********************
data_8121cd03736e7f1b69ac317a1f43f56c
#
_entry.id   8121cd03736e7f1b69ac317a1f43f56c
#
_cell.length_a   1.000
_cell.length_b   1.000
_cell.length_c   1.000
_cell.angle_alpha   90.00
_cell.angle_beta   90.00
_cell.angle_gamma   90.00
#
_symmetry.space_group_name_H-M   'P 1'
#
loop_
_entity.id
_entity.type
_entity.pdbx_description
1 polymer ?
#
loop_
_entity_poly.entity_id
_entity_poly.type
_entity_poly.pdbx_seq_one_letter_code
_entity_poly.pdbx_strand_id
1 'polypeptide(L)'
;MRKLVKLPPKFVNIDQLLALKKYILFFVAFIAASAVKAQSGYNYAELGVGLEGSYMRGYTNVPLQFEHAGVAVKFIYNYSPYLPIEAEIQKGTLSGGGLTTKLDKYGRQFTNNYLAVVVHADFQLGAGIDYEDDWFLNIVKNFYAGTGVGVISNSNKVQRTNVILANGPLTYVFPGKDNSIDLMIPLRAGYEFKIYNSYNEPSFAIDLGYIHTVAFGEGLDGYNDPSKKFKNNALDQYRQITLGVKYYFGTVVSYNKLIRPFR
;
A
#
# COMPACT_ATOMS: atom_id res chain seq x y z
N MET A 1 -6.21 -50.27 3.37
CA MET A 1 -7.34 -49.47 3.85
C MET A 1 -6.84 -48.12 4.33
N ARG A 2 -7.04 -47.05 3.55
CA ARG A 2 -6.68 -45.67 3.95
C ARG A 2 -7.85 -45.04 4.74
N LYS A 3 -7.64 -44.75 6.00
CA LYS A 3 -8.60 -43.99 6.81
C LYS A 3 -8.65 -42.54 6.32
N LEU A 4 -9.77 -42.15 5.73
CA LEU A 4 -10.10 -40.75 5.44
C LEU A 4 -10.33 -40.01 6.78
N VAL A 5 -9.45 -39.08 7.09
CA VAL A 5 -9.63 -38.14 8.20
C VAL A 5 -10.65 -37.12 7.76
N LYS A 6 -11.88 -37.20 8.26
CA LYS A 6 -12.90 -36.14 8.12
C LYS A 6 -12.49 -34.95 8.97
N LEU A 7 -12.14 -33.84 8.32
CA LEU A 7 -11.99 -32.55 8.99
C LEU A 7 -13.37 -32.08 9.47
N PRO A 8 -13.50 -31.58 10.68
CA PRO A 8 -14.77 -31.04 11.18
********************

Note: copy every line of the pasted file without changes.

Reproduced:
data_8121cd03736e7f1b69ac317a1f43f56c
#
_entry.id   8121cd03736e7f1b69ac317a1f43f56c
#
_cell.length_a   1.000
_cell.length_b   1.000
_cell.length_c   1.000
_cell.angle_alpha   90.00
_cell.angle_beta   90.00
_cell.angle_gamma   90.00
#
_symmetry.space_group_name_H-M   'P 1'
#
loop_
_entity.id
_entity.type
_entity.pdbx_description
1 polymer ?
#
loop_
_entity_poly.entity_id
_entity_poly.type
_entity_poly.pdbx_seq_one_letter_code
_entity_poly.pdbx_strand_id
1 'polypeptide(L)'
;MRKLVKLPPKFVNIDQLLALKKYILFFVAFIAASAVKAQSGYNYAELGVGLEGSYMRGYTNVPLQFEHAGVAVKFIYNYSPYLPIEAEIQKGTLSGGGLTTKLDKYGRQFTNNYLAVVVHADFQLGAGIDYEDDWFLNIVKNFYAGTGVGVISNSNKVQRTNVILANGPLTYVFPGKDNSIDLMIPLRAGYEFKIYNSYNEPSFAIDLGYIHTVAFGEGLDGYNDPSKKFKNNALDQYRQITLGVKYYFGTVVSYNKLIRPFR
;
A
#
# COMPACT_ATOMS: atom_id res chain seq x y z
N MET A 1 -6.21 -50.27 3.37
CA MET A 1 -7.34 -49.47 3.85
C MET A 1 -6.84 -48.12 4.33
N ARG A 2 -7.04 -47.05 3.55
CA ARG A 2 -6.68 -45.67 3.95
C ARG A 2 -7.85 -45.04 4.74
N LYS A 3 -7.64 -44.75 6.00
CA LYS A 3 -8.60 -43.99 6.81
C LYS A 3 -8.65 -42.54 6.32
N LEU A 4 -9.77 -42.15 5.73
CA LEU A 4 -10.10 -40.75 5.44
C LEU A 4 -10.33 -40.01 6.78
N VAL A 5 -9.45 -39.08 7.09
CA VAL A 5 -9.63 -38.14 8.20
C VAL A 5 -10.65 -37.12 7.76
N LYS A 6 -11.88 -37.20 8.26
CA LYS A 6 -12.90 -36.14 8.12
C LYS A 6 -12.49 -34.95 8.97
N LEU A 7 -12.14 -33.84 8.32
CA LEU A 7 -11.99 -32.55 8.99
C LEU A 7 -13.37 -32.08 9.47
N PRO A 8 -13.50 -31.58 10.68
CA PRO A 8 -14.77 -31.04 11.18